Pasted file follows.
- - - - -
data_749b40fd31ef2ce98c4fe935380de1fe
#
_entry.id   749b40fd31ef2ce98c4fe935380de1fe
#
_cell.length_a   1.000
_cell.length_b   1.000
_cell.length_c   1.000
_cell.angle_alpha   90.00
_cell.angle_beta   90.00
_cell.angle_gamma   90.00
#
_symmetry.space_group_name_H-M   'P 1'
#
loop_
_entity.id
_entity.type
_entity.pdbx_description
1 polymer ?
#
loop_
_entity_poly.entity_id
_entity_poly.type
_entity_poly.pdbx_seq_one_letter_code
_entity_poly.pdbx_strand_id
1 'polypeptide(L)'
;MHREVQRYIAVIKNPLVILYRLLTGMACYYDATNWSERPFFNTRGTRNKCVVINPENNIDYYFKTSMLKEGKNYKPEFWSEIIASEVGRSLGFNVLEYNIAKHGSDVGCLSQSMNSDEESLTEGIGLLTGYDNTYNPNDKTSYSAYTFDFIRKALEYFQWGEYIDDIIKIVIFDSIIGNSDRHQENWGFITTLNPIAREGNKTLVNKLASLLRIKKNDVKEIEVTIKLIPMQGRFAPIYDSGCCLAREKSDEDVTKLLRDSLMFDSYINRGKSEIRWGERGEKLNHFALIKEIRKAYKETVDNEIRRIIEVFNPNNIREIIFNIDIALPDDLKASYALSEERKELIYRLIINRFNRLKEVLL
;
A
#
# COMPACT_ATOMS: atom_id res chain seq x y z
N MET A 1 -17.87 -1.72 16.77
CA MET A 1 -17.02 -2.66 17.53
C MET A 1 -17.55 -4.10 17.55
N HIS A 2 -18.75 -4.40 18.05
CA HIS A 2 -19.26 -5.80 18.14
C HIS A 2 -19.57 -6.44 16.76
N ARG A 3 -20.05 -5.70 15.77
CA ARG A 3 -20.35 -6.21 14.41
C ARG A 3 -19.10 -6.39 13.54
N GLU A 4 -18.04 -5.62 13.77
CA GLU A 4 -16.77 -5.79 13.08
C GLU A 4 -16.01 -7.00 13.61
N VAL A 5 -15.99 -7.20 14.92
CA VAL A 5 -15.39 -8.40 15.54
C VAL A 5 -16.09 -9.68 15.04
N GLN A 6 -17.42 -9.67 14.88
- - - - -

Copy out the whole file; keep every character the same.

data_749b40fd31ef2ce98c4fe935380de1fe
#
_entry.id   749b40fd31ef2ce98c4fe935380de1fe
#
_cell.length_a   1.000
_cell.length_b   1.000
_cell.length_c   1.000
_cell.angle_alpha   90.00
_cell.angle_beta   90.00
_cell.angle_gamma   90.00
#
_symmetry.space_group_name_H-M   'P 1'
#
loop_
_entity.id
_entity.type
_entity.pdbx_description
1 polymer ?
#
loop_
_entity_poly.entity_id
_entity_poly.type
_entity_poly.pdbx_seq_one_letter_code
_entity_poly.pdbx_strand_id
1 'polypeptide(L)'
;MHREVQRYIAVIKNPLVILYRLLTGMACYYDATNWSERPFFNTRGTRNKCVVINPENNIDYYFKTSMLKEGKNYKPEFWSEIIASEVGRSLGFNVLEYNIAKHGSDVGCLSQSMNSDEESLTEGIGLLTGYDNTYNPNDKTSYSAYTFDFIRKALEYFQWGEYIDDIIKIVIFDSIIGNSDRHQENWGFITTLNPIAREGNKTLVNKLASLLRIKKNDVKEIEVTIKLIPMQGRFAPIYDSGCCLAREKSDEDVTKLLRDSLMFDSYINRGKSEIRWGERGEKLNHFALIKEIRKAYKETVDNEIRRIIEVFNPNNIREIIFNIDIALPDDLKASYALSEERKELIYRLIINRFNRLKEVLL
;
A
#
# COMPACT_ATOMS: atom_id res chain seq x y z
N MET A 1 -17.87 -1.72 16.77
CA MET A 1 -17.02 -2.66 17.53
C MET A 1 -17.55 -4.10 17.55
N HIS A 2 -18.75 -4.40 18.05
CA HIS A 2 -19.26 -5.80 18.14
C HIS A 2 -19.57 -6.44 16.76
N ARG A 3 -20.05 -5.70 15.77
CA ARG A 3 -20.35 -6.21 14.41
C ARG A 3 -19.10 -6.39 13.54
N GLU A 4 -18.04 -5.62 13.77
CA GLU A 4 -16.77 -5.79 13.08
C GLU A 4 -16.01 -7.00 13.61
N VAL A 5 -15.99 -7.20 14.92
CA VAL A 5 -15.39 -8.40 15.54
C VAL A 5 -16.09 -9.68 15.04
N GLN A 6 -17.42 -9.67 14.88